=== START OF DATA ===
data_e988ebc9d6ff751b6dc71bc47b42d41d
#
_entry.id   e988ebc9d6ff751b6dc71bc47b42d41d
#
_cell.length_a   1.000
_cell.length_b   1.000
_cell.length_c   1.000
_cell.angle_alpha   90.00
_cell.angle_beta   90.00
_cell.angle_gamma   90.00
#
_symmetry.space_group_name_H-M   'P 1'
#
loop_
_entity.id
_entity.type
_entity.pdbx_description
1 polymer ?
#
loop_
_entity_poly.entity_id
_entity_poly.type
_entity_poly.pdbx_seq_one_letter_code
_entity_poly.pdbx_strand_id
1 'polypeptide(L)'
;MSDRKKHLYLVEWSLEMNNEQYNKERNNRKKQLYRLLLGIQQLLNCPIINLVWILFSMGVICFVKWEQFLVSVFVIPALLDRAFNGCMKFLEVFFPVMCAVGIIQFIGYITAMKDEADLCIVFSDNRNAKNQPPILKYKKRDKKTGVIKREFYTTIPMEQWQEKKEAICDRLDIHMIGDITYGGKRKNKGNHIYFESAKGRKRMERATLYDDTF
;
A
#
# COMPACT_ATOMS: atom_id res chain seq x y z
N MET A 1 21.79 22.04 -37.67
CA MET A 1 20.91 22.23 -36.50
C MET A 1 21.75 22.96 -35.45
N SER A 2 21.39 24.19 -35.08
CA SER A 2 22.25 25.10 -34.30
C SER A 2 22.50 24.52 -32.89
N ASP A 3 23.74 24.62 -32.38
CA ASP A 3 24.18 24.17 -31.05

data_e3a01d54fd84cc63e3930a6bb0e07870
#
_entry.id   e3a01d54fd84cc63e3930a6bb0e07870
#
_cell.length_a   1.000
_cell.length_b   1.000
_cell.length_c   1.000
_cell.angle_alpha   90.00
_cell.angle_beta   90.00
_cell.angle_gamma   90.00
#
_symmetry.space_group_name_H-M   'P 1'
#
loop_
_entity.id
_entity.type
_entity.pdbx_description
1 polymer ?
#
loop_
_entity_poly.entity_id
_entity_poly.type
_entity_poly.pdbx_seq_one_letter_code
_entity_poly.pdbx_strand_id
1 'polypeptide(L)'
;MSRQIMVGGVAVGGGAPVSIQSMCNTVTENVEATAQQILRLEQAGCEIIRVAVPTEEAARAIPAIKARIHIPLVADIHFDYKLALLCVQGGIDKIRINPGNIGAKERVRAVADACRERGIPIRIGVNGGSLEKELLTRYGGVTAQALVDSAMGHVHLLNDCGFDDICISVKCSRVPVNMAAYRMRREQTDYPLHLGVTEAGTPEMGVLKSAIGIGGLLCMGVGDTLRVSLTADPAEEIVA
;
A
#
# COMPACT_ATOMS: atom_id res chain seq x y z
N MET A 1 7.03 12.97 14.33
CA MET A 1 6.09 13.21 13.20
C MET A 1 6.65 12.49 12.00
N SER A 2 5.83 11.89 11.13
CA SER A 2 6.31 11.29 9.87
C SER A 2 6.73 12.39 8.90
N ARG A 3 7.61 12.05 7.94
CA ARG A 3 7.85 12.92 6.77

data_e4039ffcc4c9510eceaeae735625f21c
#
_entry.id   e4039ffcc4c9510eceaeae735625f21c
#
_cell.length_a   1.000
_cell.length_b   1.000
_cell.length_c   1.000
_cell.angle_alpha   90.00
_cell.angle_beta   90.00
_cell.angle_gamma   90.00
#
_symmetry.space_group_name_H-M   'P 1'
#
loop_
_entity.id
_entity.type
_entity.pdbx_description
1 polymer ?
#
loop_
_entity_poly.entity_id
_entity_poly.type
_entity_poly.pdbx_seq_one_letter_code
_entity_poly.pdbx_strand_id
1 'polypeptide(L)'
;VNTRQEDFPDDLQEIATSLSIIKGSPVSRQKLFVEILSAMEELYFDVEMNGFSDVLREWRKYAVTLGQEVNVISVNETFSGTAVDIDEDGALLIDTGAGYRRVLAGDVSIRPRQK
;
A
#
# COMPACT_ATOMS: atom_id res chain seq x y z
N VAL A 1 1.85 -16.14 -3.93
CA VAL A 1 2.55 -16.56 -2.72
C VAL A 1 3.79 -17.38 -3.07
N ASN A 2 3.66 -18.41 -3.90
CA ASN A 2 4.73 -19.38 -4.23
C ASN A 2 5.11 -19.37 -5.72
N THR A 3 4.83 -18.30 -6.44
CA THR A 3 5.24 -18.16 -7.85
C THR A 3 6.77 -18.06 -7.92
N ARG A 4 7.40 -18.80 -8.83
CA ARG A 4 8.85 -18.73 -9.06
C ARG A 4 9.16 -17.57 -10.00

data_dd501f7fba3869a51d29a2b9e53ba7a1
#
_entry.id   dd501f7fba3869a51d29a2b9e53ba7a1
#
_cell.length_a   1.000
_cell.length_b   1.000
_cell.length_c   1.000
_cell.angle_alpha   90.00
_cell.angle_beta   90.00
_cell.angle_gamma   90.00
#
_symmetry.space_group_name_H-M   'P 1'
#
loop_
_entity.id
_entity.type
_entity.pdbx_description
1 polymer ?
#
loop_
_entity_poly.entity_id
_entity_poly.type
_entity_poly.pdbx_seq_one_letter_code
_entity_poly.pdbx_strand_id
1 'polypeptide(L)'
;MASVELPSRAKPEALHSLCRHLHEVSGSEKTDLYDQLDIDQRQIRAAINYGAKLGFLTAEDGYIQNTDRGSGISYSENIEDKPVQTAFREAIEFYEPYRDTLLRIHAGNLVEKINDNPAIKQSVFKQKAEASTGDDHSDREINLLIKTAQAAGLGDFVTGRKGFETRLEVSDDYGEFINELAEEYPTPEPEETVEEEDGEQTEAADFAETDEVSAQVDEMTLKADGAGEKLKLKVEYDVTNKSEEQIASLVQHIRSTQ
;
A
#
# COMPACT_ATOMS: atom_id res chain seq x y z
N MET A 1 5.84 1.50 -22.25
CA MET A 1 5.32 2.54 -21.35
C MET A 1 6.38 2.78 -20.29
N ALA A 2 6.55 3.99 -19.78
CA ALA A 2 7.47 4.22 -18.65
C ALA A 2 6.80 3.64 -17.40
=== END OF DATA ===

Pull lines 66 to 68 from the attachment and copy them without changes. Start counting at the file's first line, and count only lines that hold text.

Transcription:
A
#
# COMPACT_ATOMS: atom_id res chain seq x y z